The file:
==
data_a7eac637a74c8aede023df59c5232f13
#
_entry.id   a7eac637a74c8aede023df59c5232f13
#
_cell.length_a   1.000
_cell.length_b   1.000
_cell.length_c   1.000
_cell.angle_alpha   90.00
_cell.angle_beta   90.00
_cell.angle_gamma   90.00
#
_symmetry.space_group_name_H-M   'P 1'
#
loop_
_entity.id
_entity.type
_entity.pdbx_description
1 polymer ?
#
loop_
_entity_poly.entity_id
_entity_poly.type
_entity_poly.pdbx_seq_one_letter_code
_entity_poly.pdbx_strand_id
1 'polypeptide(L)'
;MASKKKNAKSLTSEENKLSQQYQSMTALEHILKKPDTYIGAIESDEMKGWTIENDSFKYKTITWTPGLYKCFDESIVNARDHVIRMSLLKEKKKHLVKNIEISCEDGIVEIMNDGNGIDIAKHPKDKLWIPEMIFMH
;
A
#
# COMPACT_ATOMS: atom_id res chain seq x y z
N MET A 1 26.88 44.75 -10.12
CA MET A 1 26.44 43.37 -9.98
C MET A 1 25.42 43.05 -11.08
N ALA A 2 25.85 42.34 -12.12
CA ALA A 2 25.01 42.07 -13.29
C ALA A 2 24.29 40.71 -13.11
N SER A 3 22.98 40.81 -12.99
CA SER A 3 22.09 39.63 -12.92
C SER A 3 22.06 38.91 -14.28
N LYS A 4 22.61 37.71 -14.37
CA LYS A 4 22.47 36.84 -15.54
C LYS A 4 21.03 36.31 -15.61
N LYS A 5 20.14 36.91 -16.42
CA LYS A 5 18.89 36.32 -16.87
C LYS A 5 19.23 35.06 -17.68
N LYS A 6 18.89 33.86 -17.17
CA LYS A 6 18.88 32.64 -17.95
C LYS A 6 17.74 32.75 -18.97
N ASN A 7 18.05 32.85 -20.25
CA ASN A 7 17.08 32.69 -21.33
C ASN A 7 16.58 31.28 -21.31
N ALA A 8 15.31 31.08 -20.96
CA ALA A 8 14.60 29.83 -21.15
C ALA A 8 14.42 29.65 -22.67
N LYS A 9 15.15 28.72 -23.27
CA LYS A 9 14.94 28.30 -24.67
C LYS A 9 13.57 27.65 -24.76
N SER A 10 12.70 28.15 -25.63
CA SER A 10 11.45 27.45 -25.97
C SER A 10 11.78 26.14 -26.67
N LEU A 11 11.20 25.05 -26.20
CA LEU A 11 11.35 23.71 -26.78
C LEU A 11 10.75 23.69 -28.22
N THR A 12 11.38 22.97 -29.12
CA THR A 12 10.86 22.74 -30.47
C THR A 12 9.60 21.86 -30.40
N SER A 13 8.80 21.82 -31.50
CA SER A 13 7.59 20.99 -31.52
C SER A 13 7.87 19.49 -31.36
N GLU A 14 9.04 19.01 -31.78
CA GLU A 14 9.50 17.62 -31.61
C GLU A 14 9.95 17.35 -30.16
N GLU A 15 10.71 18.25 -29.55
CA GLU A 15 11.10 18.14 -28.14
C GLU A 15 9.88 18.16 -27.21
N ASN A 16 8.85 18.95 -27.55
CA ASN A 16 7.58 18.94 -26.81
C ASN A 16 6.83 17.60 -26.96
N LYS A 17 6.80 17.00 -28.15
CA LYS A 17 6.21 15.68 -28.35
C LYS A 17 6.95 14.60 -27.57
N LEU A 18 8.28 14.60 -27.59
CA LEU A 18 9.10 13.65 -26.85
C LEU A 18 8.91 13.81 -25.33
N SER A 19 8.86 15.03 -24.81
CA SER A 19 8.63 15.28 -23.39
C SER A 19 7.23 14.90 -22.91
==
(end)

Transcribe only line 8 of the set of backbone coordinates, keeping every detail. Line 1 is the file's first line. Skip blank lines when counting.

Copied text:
_cell.angle_alpha   90.00